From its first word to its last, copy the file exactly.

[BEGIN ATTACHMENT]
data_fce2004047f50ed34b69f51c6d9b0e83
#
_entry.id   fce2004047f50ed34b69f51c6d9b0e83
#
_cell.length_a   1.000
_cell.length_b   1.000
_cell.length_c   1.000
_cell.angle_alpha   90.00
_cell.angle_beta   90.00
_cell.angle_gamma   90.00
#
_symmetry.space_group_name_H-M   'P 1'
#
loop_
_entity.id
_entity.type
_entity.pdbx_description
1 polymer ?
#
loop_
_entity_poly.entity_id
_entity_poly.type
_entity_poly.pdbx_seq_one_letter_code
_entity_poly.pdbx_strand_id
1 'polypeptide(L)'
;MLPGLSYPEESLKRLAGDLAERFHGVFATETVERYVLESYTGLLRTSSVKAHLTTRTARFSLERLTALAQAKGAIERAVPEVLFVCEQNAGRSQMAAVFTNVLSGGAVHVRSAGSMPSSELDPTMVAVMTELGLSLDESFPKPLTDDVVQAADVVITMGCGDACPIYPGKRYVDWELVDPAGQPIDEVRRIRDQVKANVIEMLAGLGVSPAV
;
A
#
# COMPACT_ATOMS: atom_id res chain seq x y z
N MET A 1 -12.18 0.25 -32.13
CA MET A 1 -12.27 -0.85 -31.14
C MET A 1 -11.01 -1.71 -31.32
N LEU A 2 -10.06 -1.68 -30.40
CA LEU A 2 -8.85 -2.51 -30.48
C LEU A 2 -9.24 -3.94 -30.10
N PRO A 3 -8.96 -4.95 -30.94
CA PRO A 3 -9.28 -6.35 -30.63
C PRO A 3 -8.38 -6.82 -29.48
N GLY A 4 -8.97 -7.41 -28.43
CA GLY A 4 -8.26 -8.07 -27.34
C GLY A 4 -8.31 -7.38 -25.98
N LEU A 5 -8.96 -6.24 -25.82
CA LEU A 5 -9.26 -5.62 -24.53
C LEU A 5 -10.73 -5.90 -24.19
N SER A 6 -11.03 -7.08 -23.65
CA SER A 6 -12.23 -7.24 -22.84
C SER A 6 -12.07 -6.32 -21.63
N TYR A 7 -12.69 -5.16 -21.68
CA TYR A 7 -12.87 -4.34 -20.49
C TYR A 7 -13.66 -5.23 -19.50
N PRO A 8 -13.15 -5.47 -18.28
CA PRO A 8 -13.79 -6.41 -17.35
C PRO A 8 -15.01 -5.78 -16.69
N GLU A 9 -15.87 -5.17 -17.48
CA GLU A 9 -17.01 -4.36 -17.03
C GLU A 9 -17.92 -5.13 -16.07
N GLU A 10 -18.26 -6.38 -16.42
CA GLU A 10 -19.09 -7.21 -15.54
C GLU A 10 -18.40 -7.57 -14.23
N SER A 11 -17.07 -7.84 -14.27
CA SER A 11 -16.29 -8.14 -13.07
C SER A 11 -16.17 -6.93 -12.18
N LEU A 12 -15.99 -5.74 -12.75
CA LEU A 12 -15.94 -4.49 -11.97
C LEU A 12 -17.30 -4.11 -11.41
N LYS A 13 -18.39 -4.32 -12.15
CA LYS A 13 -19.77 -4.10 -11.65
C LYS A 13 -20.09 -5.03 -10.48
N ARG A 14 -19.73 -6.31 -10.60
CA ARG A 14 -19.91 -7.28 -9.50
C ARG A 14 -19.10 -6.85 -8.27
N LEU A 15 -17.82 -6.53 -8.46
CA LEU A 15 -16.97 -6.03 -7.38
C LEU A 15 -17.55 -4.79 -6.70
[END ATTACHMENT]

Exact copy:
data_fce2004047f50ed34b69f51c6d9b0e83
#
_entry.id   fce2004047f50ed34b69f51c6d9b0e83
#
_cell.length_a   1.000
_cell.length_b   1.000
_cell.length_c   1.000
_cell.angle_alpha   90.00
_cell.angle_beta   90.00
_cell.angle_gamma   90.00
#
_symmetry.space_group_name_H-M   'P 1'
#
loop_
_entity.id
_entity.type
_entity.pdbx_description
1 polymer ?
#
loop_
_entity_poly.entity_id
_entity_poly.type
_entity_poly.pdbx_seq_one_letter_code
_entity_poly.pdbx_strand_id
1 'polypeptide(L)'
;MLPGLSYPEESLKRLAGDLAERFHGVFATETVERYVLESYTGLLRTSSVKAHLTTRTARFSLERLTALAQAKGAIERAVPEVLFVCEQNAGRSQMAAVFTNVLSGGAVHVRSAGSMPSSELDPTMVAVMTELGLSLDESFPKPLTDDVVQAADVVITMGCGDACPIYPGKRYVDWELVDPAGQPIDEVRRIRDQVKANVIEMLAGLGVSPAV
;
A
#
# COMPACT_ATOMS: atom_id res chain seq x y z
N MET A 1 -12.18 0.25 -32.13
CA MET A 1 -12.27 -0.85 -31.14
C MET A 1 -11.01 -1.71 -31.32
N LEU A 2 -10.06 -1.68 -30.40
CA LEU A 2 -8.85 -2.51 -30.48
C LEU A 2 -9.24 -3.94 -30.10
N PRO A 3 -8.96 -4.95 -30.94
CA PRO A 3 -9.28 -6.35 -30.63
C PRO A 3 -8.38 -6.82 -29.48
N GLY A 4 -8.97 -7.41 -28.43
CA GLY A 4 -8.26 -8.07 -27.34
C GLY A 4 -8.31 -7.38 -25.98
N LEU A 5 -8.96 -6.24 -25.82
CA LEU A 5 -9.26 -5.62 -24.53
C LEU A 5 -10.73 -5.90 -24.19
N SER A 6 -11.03 -7.08 -23.65
CA SER A 6 -12.23 -7.24 -22.84
C SER A 6 -12.07 -6.32 -21.63
N TYR A 7 -12.69 -5.16 -21.68
CA TYR A 7 -12.87 -4.34 -20.49
C TYR A 7 -13.66 -5.23 -19.50
N PRO A 8 -13.15 -5.47 -18.28
CA PRO A 8 -13.79 -6.41 -17.35
C PRO A 8 -15.01 -5.78 -16.69
N GLU A 9 -15.87 -5.17 -17.48
CA GLU A 9 -17.01 -4.36 -17.03
C GLU A 9 -17.92 -5.13 -16.07
N GLU A 10 -18.26 -6.38 -16.42
CA GLU A 10 -19.09 -7.21 -15.54
C GLU A 10 -18.40 -7.57 -14.23
N SER A 11 -17.07 -7.84 -14.27
CA SER A 11 -16.29 -8.14 -13.07
C SER A 11 -16.17 -6.93 -12.18
N LEU A 12 -15.99 -5.74 -12.75
CA LEU A 12 -15.94 -4.49 -11.97
C LEU A 12 -17.30 -4.11 -11.41
N LYS A 13 -18.39 -4.32 -12.15
CA LYS A 13 -19.77 -4.10 -11.65
C LYS A 13 -20.09 -5.03 -10.48
N ARG A 14 -19.73 -6.31 -10.60
CA ARG A 14 -19.91 -7.28 -9.50
C ARG A 14 -19.10 -6.85 -8.27
N LEU A 15 -17.82 -6.53 -8.46
CA LEU A 15 -16.97 -6.03 -7.38
C LEU A 15 -17.55 -4.79 -6.70